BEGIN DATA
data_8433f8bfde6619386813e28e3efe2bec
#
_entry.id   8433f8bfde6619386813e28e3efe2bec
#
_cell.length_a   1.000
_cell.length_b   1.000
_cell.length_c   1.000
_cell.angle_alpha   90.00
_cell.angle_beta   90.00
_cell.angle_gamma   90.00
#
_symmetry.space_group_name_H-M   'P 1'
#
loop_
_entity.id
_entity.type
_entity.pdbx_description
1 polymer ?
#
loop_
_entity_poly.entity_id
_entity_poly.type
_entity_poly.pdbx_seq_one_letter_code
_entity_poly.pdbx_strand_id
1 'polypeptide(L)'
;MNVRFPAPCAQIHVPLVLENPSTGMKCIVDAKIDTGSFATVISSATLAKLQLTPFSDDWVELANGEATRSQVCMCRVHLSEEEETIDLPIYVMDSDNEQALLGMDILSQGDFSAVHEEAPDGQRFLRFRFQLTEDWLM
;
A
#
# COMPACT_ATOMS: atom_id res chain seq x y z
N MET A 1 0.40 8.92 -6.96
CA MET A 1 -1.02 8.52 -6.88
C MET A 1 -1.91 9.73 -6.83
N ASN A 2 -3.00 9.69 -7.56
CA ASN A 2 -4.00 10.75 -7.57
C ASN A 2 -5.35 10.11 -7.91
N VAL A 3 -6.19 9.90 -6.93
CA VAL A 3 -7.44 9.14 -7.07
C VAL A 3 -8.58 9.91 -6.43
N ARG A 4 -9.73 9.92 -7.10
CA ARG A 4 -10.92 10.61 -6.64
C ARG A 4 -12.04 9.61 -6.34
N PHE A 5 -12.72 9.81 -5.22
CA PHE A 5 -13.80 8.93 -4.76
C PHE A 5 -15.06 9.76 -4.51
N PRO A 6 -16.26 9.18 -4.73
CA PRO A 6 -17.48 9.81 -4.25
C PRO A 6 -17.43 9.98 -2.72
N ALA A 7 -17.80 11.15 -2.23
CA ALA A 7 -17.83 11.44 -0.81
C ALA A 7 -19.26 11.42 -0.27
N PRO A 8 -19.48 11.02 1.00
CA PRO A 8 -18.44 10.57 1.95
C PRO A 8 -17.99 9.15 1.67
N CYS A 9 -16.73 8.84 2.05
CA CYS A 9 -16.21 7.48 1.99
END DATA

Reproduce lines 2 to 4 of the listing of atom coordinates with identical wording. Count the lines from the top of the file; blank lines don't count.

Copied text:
#
_entry.id   8433f8bfde6619386813e28e3efe2bec
#